The state of Alabama executed Kenneth Eugene Smith on January 25, 2024 using an experimental method, nitrogen asphyxiation. This prisoner was sentenced to death for murdering Elizabeth Sennett in the late 1980s.
The use of this method for execution, carried out for the first time in this state, has been criticized by anti-death penalty activists and by the United Nations for being inhumane.
It was a process that lasted 32 minutes, of which four of them were spent convulsing due to the nitrogen administered through a mask fitted to his face. The prisoner died, after running out of oxygen, more than half an hour after the execution began.
According to witnesses, he neither lost consciousness instantly nor quickly as state authorities had predicted. Smith, 58, was conscious for several minutes as the gas invaded his lungs, according to eyewitnesses.
Alabama Attorney General Steve Marshall, for his part, assured that the method has proven “effective and humane,” despite the “dire predictions” of activists and the media. “Justice has been done,” he added.
Problems with lethal injection
The resort to nitrogen hypoxia, in this case, is due to the problems that lethal injection has been causing in recent years. This method was introduced in 1982 in Texas and in these 42 years it has been used to execute 1,377 convicts. It is considered the most unsuccessful form of execution. In Alabama three unsuccessful attempts to execute a prisoner using this method were recorded in 2022, including Smith’s.
The man sentenced to death had already gone through a similar process in 2022 when an attempt was made to end his life by lethal injection, but given the impossibility of finding the vein, and after four hours tied to the stretcher, he was returned to his cell.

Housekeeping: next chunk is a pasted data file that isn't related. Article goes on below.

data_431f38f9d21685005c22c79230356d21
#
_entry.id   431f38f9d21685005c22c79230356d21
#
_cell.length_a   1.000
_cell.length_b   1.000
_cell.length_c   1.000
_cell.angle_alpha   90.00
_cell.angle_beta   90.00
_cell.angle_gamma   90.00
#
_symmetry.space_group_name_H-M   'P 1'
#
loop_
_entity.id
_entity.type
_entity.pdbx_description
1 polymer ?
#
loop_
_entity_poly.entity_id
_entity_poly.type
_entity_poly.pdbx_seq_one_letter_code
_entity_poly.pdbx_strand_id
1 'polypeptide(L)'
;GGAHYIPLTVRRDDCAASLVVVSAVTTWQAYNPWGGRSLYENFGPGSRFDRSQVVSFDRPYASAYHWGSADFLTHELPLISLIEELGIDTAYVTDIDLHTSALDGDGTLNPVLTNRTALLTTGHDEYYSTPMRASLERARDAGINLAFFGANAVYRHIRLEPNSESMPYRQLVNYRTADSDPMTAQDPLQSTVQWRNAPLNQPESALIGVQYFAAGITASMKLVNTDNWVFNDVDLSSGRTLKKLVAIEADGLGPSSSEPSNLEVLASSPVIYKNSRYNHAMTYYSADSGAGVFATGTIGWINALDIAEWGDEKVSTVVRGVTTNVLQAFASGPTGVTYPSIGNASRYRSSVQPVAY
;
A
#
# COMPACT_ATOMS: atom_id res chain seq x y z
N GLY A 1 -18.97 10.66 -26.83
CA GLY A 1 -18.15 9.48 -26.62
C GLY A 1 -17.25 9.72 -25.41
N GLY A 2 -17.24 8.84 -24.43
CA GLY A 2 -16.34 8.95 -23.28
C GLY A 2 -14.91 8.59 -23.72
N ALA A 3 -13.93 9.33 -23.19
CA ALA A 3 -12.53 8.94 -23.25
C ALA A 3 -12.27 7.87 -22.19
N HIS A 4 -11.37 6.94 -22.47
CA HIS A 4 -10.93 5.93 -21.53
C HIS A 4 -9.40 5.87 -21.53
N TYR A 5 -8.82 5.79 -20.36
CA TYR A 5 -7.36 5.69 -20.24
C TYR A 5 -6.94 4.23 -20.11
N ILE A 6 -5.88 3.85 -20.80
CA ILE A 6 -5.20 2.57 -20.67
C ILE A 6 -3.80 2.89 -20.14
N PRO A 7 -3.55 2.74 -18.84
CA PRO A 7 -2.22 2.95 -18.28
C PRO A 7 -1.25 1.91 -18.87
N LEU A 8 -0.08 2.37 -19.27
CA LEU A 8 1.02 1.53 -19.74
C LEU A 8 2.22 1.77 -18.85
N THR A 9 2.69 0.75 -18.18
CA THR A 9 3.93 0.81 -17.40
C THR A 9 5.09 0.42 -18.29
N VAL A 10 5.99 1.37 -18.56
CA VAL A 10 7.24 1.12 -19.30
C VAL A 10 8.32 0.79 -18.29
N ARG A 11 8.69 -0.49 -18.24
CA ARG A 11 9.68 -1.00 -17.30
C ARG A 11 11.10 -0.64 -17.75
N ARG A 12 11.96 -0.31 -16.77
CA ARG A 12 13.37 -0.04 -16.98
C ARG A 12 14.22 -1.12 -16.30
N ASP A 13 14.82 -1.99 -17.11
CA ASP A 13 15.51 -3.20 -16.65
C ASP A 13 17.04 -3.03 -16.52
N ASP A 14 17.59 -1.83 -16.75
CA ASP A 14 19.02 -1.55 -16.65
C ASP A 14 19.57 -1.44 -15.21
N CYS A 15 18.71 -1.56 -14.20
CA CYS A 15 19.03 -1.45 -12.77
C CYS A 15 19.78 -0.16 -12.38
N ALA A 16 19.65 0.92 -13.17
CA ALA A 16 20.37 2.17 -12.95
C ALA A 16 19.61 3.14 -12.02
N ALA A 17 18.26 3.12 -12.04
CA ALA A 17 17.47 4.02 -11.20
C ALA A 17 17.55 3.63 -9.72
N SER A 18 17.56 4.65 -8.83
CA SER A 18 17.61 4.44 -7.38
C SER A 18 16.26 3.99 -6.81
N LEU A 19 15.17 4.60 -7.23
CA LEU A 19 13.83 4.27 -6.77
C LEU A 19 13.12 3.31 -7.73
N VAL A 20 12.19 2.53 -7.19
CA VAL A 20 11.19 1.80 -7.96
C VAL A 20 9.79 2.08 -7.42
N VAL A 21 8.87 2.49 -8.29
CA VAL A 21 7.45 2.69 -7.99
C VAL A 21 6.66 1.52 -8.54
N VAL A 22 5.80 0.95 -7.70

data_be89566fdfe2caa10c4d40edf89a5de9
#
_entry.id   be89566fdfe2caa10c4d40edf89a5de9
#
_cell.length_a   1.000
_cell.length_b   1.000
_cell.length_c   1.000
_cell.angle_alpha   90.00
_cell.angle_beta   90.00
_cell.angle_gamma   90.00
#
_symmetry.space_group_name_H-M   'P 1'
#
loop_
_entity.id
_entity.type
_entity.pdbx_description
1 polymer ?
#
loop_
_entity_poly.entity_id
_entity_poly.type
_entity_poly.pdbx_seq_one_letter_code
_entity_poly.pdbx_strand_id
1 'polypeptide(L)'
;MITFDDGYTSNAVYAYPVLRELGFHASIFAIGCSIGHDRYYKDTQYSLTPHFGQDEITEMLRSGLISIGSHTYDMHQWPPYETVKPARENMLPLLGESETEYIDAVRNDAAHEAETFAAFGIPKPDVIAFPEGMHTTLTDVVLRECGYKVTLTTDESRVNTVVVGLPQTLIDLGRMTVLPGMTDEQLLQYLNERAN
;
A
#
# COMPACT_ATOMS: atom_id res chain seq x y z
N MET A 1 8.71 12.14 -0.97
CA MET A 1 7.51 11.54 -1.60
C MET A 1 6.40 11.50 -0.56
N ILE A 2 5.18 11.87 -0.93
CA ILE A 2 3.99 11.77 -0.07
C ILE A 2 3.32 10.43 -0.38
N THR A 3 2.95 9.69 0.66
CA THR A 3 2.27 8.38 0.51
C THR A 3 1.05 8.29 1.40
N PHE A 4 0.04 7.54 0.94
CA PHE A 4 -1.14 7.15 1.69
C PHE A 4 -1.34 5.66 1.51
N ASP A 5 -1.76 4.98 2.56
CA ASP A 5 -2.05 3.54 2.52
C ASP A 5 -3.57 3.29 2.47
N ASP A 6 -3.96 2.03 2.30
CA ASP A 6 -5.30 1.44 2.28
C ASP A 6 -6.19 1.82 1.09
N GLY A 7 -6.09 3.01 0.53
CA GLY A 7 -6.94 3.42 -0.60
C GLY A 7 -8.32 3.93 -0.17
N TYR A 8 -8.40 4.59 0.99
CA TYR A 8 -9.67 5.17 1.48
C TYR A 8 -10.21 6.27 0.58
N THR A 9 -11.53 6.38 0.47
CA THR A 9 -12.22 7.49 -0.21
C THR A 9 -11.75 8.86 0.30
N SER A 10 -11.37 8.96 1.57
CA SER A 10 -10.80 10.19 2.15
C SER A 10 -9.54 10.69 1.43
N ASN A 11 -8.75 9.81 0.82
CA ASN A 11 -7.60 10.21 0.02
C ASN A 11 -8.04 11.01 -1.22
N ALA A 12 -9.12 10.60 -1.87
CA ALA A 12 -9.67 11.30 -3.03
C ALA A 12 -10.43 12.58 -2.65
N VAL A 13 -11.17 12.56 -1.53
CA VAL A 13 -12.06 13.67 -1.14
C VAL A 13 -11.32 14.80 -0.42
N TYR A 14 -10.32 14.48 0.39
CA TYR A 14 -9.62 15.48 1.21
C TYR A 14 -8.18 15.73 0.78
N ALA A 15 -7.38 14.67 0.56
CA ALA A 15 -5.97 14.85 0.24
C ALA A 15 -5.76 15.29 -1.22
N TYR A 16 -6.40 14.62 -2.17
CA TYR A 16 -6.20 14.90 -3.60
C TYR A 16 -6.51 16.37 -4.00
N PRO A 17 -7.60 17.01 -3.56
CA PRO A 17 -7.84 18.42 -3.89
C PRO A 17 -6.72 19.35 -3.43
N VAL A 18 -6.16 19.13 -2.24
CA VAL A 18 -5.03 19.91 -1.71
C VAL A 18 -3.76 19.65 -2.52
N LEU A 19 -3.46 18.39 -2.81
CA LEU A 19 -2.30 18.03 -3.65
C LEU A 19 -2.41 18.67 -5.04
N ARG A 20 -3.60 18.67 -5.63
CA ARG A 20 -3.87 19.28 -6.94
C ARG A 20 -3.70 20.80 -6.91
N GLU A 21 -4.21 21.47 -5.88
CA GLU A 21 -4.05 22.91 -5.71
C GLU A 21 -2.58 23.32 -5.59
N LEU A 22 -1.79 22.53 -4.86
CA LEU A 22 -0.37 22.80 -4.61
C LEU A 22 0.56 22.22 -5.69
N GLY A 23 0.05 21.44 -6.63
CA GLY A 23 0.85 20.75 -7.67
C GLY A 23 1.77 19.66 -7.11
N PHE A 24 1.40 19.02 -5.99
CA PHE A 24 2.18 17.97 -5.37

Before the execution he said: “Tonight Alabama makes humanity take a step back. Thanks for your support. I love you all”.
Smith’s execution is the first of its kind carried out nationally in the United States, which opens the door to its future use. This has generated a huge debate about the level of cruelty and pain it can cause for the prisoner.
Where is the death penalty legal?
The death penalty is permitted in 58 countries around the world, but the practice is most prevalent in China, Iran, Saudi Arabia, Pakistan and the United States. These countries represent 82% of all executions carried out worldwide according to Amnesty International.
It is currently allowed in 27 US states: Alabama, Arizona, Arkansas, California, South Carolina, North Carolina, South Dakota, Florida, Georgia, Idaho, Indiana, Kansas, Kentucky, Louisiana, Mississippi, Missouri, Montana, Nebraska, Nevada, Ohio, Oklahoma, Oregon, Pennsylvania, Tennessee, Texas, Utah and Wyoming.
The most common methods of execution are lethal injection, execution by firing squad, stoning and decapitation. In some countries, less common methods are also used, such as the electric chair, gas chamber, or injection of air into the heart.
The maintenance of the death penalty and the cruel methods used for its execution constitute a flagrant violation of the right to life of every human being, even when their actions will pose a risk to society. It is paradoxical that countries that have promoted the defense of human rights continue to apply the death penalty.
Among the reasons that make the maintenance of the death penalty unacceptable under any circumstances are: the cruelty of the methods used, the long waits from sentencing to execution and the errors that have led to the application of capital punishment to innocent people. For all these reasons, as the executed prisoner Kenneth Eugene Smith stated, it represents a setback for humanity.
Julio Tudela and Cristina Castillo
Bioethics Observatory- Institute of Life Sciences
Catholic University of Valencia